Alexa Suelzer

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Sister Alexa Suelzer, S.P.
Born (1918-06-19) June 19, 1918 (age 96)
Fort Wayne, Indiana
Education Saint Mary-of-the-Woods College, Marquette University, The Catholic University of America
Known for Old Testament criticism
Religion Christian
Denomination Catholic

Sister Alexa Suelzer, S.P., (born June 19, 1918), is an author, educator and theologian known for her Old Testament criticism. A Roman Catholic Religious Sister, she is a member of the Sisters of Providence of Saint Mary-of-the-Woods, Indiana.[1] One of her most cited works is her essay "Modern Old Testament Criticism" in The New Jerome Biblical Commentary. In addition to her writing, she taught for twenty years at Saint Mary-of-the-Woods College.

She was born on June 19, 1918, in Fort Wayne, Indiana. She entered the religious life on February 14, 1938, and became a fully professed Sister on August 15, 1946.[2] She earned a bachelor's degree in English at Saint Mary-of-the-Woods College, a master's degree in English at Marquette University, and a doctorate in Sacred Doctrine at The Catholic University of America in Washington, D.C. In 1956 she was selected to study at the Regina Mundi institute in Rome.[3]

Suelzer has led retreats and spoken on the subject of prayer and scriptures.[4][5][6] She was part of a committee to look into the case of Michigan Sisters of Mercy Agnes Mary Mansour, who controversially refused to resign her position as the state's Director of Social Services though the State provided abortion services.[7] Suelzer also participated in the Brookland Commission, an inquiry beginning in 1988 into the place of intellectual life among communities of women religious.[8]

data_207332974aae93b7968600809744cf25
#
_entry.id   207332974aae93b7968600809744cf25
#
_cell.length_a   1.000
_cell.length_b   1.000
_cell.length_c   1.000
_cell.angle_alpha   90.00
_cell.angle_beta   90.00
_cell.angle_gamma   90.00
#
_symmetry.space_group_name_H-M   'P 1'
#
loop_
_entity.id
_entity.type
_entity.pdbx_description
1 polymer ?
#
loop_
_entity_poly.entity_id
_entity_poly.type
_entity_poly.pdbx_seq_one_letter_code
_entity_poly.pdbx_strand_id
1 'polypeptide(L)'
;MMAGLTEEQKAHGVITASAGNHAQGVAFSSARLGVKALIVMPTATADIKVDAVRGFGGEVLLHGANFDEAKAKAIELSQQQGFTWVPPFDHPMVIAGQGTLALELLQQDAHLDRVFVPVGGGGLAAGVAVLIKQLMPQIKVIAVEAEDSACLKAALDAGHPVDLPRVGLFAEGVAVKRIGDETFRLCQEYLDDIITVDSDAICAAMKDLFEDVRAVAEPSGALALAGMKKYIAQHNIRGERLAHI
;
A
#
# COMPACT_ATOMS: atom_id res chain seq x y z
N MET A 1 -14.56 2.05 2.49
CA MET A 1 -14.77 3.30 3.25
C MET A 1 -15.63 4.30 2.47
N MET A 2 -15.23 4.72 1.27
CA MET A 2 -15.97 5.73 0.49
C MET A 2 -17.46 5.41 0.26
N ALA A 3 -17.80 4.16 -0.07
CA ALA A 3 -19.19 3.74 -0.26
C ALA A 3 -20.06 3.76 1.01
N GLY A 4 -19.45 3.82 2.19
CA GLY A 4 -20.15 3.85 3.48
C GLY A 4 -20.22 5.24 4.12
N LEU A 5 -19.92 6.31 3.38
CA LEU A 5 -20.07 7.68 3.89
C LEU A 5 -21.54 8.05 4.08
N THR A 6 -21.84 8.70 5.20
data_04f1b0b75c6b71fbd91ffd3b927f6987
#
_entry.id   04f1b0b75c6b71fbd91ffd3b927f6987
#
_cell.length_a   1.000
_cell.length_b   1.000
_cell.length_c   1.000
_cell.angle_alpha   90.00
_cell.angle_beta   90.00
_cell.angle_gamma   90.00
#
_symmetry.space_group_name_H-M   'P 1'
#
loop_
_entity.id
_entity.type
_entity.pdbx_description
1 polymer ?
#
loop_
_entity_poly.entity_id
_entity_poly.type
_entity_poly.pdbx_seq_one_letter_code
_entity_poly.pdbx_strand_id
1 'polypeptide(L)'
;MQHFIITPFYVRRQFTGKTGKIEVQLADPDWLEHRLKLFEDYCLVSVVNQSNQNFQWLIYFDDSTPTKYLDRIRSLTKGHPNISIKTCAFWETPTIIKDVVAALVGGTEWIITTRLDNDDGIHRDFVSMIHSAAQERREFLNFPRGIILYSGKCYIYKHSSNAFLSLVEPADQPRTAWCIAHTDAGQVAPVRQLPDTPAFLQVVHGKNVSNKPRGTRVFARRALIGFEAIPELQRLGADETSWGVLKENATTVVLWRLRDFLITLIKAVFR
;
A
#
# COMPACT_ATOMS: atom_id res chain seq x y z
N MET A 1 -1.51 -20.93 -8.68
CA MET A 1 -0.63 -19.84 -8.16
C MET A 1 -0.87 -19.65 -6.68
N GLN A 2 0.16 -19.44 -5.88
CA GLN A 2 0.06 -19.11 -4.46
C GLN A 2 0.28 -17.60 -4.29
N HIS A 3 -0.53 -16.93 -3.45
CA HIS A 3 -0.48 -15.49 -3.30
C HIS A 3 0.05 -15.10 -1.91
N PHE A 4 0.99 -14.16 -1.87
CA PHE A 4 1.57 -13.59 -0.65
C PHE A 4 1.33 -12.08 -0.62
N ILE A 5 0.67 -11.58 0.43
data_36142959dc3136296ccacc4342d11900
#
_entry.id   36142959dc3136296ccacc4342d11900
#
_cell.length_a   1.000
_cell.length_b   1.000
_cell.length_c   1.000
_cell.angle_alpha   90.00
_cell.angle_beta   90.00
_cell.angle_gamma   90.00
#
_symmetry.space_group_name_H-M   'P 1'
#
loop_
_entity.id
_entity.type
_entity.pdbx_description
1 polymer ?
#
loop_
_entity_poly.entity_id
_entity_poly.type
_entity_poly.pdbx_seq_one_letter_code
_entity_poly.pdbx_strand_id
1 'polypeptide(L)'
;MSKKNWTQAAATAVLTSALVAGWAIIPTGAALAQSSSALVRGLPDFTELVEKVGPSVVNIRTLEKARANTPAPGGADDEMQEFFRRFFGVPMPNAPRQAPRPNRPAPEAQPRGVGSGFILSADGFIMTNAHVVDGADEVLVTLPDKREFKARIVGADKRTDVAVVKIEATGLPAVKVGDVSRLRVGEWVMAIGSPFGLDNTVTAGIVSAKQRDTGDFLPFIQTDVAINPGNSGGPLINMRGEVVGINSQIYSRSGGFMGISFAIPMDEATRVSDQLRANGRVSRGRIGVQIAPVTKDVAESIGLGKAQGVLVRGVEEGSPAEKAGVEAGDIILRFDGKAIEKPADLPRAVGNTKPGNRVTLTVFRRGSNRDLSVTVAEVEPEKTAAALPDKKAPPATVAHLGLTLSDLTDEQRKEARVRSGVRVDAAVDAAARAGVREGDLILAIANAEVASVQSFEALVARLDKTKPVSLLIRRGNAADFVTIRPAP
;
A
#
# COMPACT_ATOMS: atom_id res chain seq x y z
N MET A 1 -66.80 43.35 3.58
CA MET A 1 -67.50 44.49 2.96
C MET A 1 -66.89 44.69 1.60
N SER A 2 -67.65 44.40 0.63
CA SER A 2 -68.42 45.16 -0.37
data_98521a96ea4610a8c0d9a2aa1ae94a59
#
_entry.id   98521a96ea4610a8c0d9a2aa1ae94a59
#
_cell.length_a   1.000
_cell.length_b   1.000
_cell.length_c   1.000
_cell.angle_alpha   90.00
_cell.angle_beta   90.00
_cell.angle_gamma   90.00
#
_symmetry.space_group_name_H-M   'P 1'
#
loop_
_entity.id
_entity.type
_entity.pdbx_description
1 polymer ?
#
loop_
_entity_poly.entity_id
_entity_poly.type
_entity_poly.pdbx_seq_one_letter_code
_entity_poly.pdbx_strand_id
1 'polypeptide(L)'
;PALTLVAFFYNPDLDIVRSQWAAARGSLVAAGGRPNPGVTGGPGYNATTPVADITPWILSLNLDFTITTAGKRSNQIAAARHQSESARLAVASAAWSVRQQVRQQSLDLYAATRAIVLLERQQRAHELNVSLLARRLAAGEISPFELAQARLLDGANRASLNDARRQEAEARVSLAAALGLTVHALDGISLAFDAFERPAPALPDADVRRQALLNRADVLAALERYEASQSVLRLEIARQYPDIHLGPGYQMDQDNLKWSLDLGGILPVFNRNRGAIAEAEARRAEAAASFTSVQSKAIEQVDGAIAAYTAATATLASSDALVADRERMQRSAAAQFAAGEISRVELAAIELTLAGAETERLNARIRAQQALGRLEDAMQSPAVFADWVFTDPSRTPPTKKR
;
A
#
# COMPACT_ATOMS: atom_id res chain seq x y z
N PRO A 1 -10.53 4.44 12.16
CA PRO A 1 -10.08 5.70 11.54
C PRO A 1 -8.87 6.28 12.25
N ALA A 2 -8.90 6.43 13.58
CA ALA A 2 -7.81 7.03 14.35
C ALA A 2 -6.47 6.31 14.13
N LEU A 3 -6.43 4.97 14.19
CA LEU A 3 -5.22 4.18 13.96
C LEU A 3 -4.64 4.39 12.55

Works[edit]

  • The Utilization of the Theme of Salvation History in the Teaching of College Sacred Doctrine (1962)
  • The Pentateuch: A Study in Salvation History (1964)
  • "Modern Old Testament Criticism." In Brown, Raymond E., ed. The New Jerome Biblical Commentary (first publication 1968)
  • "Ecclesial relationships for religious: desires and limits" (in Reviews for Religious, Jul/Aug 1984)

References[edit]

  1. ^ "The new cosmology: a Providence perspective". HOPE Magazine (Sisters of Providence of Saint Mary-of-the-Woods). Fall 2009. pp. 7–11. 
  2. ^ "Eight Providence sisters celebrate longtime jubilees". The Criterion (Archdiocese of Indianapolis). March 6, 2009. Retrieved November 5, 2009. 
  3. ^ Abbott, Maureen (2013). New Lights from Old Truths: Living the Signs of the Times. ISBN 9780989739719. 
  4. ^ "Dr. James Cone joins speakers at St. Mary's". Terre Haute Tribune. 21 July 1970. pp. T4. Retrieved 6 November 2014 – via Find My Past. (subscription required (help)). 
  5. ^ "St. Mary's Will Host Workshops". Terre Haute Saturday Spectator. 14 July 1973. p. 8. Retrieved 6 November 2014 – via Find My Past. (subscription required (help)). 
  6. ^ "Theology Unit to Open Study". Spokane Daily Chronicle. 15 May 1965. Retrieved 13 November 2014. 
  7. ^ Carey, Ann (1997). Sisters in crisis: the tragic unveiling of women's religious communities. Huntington, Indiana: Our Sunday Visitor. p. 214. ISBN 0-87973-655-0. 
  8. ^ "Inquiry into the place of intellectual life among communities of women religious". Resources for American Christianity. Retrieved November 5, 2009.